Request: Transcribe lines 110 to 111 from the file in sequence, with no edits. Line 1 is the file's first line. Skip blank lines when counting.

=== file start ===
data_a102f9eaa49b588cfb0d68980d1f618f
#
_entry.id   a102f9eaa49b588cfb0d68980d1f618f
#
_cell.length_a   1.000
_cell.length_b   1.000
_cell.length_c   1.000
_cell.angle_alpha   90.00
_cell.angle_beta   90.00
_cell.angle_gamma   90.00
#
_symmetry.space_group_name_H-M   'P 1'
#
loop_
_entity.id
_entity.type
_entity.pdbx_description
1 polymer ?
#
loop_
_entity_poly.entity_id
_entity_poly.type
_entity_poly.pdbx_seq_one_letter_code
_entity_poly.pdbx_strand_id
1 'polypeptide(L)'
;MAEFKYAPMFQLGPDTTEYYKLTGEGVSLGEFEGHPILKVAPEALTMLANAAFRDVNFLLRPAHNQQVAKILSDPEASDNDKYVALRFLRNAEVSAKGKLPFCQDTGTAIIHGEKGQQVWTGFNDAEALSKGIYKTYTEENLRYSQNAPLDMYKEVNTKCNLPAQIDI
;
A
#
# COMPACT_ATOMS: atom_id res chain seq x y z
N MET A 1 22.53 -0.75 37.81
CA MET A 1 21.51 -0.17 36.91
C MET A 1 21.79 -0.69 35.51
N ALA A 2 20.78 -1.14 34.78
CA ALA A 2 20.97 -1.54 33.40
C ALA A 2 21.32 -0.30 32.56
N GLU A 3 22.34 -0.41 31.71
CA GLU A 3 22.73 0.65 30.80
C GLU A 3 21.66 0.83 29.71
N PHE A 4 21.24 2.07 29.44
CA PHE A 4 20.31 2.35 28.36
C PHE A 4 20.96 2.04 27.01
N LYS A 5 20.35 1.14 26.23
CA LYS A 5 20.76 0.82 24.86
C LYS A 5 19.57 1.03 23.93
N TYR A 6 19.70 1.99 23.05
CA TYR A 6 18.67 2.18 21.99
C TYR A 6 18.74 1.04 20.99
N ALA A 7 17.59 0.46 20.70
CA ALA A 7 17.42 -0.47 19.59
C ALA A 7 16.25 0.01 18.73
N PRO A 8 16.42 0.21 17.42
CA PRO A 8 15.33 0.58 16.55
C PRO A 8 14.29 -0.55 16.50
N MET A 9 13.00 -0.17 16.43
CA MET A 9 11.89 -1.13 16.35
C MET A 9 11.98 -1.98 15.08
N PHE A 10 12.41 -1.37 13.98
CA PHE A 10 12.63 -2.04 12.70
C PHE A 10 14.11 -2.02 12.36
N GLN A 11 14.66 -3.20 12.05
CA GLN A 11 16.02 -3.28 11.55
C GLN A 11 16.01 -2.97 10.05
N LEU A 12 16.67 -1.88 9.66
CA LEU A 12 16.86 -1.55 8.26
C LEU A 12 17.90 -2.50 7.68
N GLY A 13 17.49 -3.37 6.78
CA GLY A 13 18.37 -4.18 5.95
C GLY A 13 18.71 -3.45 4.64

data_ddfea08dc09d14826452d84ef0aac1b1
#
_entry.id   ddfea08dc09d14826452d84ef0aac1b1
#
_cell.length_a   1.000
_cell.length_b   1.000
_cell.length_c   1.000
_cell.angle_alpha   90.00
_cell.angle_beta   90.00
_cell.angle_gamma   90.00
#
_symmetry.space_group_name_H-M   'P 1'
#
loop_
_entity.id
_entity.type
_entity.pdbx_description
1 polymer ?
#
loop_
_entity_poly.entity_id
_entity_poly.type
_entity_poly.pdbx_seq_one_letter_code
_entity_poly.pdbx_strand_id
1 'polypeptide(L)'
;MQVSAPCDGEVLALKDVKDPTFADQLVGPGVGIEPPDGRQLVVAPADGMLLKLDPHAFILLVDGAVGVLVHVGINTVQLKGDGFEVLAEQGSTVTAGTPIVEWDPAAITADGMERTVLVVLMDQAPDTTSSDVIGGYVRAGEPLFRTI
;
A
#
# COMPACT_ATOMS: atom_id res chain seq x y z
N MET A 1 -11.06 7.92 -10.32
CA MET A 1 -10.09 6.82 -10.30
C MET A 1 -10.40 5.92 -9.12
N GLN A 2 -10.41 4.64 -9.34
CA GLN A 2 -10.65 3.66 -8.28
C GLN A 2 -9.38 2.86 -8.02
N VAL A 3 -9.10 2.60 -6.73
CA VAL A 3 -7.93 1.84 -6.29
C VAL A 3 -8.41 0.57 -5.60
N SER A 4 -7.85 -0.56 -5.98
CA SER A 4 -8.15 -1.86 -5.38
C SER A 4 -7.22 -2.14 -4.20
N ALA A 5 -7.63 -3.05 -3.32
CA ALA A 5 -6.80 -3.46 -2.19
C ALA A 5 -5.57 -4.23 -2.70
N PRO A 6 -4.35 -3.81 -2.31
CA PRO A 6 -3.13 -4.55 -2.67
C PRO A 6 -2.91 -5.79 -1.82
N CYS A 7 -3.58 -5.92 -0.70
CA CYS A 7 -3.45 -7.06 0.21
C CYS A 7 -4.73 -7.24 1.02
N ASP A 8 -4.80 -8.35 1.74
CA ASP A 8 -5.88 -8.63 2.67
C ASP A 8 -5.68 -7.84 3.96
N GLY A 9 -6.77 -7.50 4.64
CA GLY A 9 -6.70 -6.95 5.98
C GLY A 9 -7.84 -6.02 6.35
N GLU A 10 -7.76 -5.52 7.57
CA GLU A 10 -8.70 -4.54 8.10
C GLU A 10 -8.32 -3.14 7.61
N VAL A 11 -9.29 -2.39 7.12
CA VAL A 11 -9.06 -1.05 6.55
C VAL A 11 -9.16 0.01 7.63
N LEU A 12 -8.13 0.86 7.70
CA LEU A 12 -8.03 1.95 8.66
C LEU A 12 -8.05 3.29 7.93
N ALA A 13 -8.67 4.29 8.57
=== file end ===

CA SER A 4 -8.15 -1.86 -5.38
C SER A 4 -7.22 -2.14 -4.20